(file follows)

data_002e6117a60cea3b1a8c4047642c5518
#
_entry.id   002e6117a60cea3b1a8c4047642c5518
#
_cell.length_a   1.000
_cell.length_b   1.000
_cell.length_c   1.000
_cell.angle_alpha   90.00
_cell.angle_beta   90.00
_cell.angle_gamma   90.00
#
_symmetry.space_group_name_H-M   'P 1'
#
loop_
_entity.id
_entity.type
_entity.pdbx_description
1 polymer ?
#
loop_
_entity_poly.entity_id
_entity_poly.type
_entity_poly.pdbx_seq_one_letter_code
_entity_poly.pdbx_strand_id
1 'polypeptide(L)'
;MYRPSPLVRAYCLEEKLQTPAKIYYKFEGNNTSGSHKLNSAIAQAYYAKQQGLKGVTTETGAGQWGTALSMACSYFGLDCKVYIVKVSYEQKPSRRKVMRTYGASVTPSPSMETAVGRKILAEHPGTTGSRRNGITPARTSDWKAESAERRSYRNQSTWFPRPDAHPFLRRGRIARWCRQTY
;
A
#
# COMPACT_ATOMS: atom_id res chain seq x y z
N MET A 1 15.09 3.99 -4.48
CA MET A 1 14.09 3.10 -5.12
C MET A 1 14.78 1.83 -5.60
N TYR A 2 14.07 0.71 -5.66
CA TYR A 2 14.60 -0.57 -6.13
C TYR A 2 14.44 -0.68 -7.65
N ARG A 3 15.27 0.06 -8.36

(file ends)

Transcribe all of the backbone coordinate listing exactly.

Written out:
data_002e6117a60cea3b1a8c4047642c5518
#
_entry.id   002e6117a60cea3b1a8c4047642c5518
#
_cell.length_a   1.000
_cell.length_b   1.000
_cell.length_c   1.000
_cell.angle_alpha   90.00
_cell.angle_beta   90.00
_cell.angle_gamma   90.00
#
_symmetry.space_group_name_H-M   'P 1'
#
loop_
_entity.id
_entity.type
_entity.pdbx_description
1 polymer ?
#
loop_
_entity_poly.entity_id
_entity_poly.type
_entity_poly.pdbx_seq_one_letter_code
_entity_poly.pdbx_strand_id
1 'polypeptide(L)'
;MYRPSPLVRAYCLEEKLQTPAKIYYKFEGNNTSGSHKLNSAIAQAYYAKQQGLKGVTTETGAGQWGTALSMACSYFGLDCKVYIVKVSYEQKPSRRKVMRTYGASVTPSPSMETAVGRKILAEHPGTTGSRRNGITPARTSDWKAESAERRSYRNQSTWFPRPDAHPFLRRGRIARWCRQTY
;
A
#
# COMPACT_ATOMS: atom_id res chain seq x y z
N MET A 1 15.09 3.99 -4.48
CA MET A 1 14.09 3.10 -5.12
C MET A 1 14.78 1.83 -5.60
N TYR A 2 14.07 0.71 -5.66
CA TYR A 2 14.60 -0.57 -6.13
C TYR A 2 14.44 -0.68 -7.65
N ARG A 3 15.27 0.06 -8.36